North Koreans react to Kim Jong Nam’s death

Following the apparent murder of Kim Jong Il’s eldest son, Kim Jong Nam, at Malaysia’s Kuala Lumpur International Airport, news of the incident has made its way back into North Korea and is quickly spreading throughout the country by word of mouth.

Although the North Korean authorities have yet to comment on the incident domestically,  residents inside North Korea, having heard the news from traders in the border areas and from Hwagyo (members of the ethnic Chinese community), see the incident as a foregone conclusion.

First and foremost, the traders see Kim Jong Nam’s “extraordinary magnanimity” as the main impetus for his suspected assassination.

“Kim Jong Nam was quite brilliant as a leading smuggling figure, who worked to maintain slush funds for Kim Jong Il. It is likely that Kim Jong Un felt insecure because Kim Jong Nam was not only said to be protected by the Chinese government but also had a wide network of overseas resources,” a longtime North Korean trader working Liaoning Province, China, told Daily NK on February 15.

Born to parents Kim Jong Il and actress Sung Hye Rim, Kim Jong Nam was known to have majored in Political Science and Diplomacy at Geneva University, Switzerland, and worked for the Ministry of State Security in the 1990s. He was once acknowledged to be Kim Jong Il’s heir apparent, but his political career was shaken after his aunt Sung Hye Rang sought exile in the United States in 1996, and he has lived overseas reportedly under the protection of China since, while expanding his network of connections.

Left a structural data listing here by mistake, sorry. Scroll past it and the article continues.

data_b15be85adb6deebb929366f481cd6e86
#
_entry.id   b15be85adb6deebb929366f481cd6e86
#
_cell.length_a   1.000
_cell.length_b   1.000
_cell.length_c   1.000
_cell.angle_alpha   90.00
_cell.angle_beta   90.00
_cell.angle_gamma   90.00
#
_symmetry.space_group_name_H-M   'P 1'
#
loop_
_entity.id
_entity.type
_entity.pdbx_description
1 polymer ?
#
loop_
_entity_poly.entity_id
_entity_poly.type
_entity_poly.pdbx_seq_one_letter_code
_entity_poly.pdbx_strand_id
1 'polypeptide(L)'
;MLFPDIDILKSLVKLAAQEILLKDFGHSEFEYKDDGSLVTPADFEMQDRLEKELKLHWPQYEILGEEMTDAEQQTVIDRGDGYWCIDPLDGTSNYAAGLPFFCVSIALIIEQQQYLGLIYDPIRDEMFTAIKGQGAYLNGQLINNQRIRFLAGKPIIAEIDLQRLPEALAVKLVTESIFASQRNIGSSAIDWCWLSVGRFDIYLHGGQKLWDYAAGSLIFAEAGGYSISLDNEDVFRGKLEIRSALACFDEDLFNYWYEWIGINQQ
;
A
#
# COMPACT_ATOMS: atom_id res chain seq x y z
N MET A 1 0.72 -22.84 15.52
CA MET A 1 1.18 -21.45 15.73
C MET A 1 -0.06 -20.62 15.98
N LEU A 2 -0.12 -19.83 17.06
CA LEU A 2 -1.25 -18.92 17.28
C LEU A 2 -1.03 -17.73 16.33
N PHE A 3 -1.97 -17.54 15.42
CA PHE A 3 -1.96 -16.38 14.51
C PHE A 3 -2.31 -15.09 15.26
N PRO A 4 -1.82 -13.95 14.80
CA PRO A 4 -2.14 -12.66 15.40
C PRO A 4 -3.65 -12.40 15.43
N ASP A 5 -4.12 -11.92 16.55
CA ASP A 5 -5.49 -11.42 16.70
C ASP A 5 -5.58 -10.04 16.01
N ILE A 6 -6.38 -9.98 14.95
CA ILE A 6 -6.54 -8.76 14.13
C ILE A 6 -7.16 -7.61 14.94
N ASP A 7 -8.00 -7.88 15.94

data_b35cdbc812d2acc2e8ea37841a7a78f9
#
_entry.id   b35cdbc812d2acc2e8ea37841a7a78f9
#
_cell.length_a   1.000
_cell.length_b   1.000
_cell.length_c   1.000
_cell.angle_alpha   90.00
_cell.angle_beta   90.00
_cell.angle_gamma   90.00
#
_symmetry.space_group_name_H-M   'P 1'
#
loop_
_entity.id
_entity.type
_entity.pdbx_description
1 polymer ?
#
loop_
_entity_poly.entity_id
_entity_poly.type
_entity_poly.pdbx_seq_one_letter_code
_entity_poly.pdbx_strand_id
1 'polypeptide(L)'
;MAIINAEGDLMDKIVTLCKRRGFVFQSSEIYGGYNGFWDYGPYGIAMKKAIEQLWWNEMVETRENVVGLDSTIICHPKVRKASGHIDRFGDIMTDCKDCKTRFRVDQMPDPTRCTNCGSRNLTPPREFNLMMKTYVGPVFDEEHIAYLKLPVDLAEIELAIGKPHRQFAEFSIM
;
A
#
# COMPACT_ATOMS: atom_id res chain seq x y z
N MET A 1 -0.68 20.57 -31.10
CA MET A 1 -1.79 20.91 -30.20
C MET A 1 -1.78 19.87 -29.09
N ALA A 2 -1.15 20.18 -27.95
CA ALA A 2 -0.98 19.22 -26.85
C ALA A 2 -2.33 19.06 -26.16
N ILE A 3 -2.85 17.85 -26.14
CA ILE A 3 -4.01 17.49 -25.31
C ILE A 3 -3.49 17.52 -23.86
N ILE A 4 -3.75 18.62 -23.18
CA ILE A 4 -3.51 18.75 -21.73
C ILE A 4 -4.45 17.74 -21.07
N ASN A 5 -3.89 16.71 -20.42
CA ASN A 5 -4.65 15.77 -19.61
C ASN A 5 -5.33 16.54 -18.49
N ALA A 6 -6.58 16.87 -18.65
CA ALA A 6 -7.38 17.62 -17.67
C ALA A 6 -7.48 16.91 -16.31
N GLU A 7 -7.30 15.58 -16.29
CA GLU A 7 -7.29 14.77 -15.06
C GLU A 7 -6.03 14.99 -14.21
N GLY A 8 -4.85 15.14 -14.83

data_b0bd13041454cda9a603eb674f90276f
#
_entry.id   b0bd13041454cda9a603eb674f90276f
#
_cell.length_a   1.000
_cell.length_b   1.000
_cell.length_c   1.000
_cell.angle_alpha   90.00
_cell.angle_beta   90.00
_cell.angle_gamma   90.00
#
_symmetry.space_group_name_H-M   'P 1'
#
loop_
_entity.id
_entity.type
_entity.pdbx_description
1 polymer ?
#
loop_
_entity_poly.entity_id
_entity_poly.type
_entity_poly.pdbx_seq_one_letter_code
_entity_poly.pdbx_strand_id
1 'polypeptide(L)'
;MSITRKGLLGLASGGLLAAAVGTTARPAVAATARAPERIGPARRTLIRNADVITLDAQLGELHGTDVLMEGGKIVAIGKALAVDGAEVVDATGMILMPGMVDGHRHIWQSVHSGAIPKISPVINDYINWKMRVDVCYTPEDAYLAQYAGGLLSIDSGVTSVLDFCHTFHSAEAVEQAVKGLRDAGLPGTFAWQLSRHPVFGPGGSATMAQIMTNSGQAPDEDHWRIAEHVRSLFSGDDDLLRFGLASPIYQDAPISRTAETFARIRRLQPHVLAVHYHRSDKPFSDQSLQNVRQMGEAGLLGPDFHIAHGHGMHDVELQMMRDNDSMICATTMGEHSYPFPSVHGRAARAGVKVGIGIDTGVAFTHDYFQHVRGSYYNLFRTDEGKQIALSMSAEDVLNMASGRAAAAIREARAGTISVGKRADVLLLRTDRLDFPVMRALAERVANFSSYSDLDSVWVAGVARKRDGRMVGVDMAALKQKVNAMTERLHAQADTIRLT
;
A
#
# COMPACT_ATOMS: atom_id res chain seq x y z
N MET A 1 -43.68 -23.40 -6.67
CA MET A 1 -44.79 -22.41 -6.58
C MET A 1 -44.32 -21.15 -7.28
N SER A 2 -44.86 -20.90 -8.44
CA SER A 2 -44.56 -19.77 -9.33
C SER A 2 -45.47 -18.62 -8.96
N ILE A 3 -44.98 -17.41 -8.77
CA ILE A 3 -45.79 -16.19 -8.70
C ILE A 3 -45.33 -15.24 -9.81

For this reason, Kim Jong Nam’s name is well known to trading company heavyweights on both sides of the Sino-North Korea border. His main area of focus was Macau, a central smuggling hub, and rumors in the trading community suggest that Kim Jong Nam was in charge of most major trade deals for some time.

“Kim Jong Un has been battling with international isolation, so Kim Jong Nam’s bold movements must not have been taken well. It is likely that he regarded Kim Jong Nam as a dangerous person who threatened his power,” another trader in China commented.

He added that the fact that Kim Jong Nam’s mother was born in North Korea, unlike Kim Jong Un’s mother, Ko Yong Hui (who was born in Japan), may also have implications for the legitimacy of the ruler within the so-called Paektu bloodline, which the regime uses to legitimize its successive hereditary rule.

Residents in the border areas are confident that Kim Jong Nam’s death was mandated by the authorities, which they determined based on news spread mostly by the Hwagyo community. The regime strictly controls the influx of external information, but it cannot completely block the movement of members of the Chinese overseas network that are frequently in touch with international news.

“Those who find the information received from the Hwagyo credible click their tongues and are incredulous about who else would dare to kill the offspring of the Paektu bloodline,” a source in North Pyongan Province said.

“Many assume that as Kim Jong Un executed his own uncle (Jang Song Thaek) it’s hardly a leap that he would kill his own brother, seeing it as a predictable outcome from the beginning of his reign.”

*This article was amended on February 26 , 2017. It previously stated that Kim Jong Un’s mother’s last name was Kim. Her last name was Ko.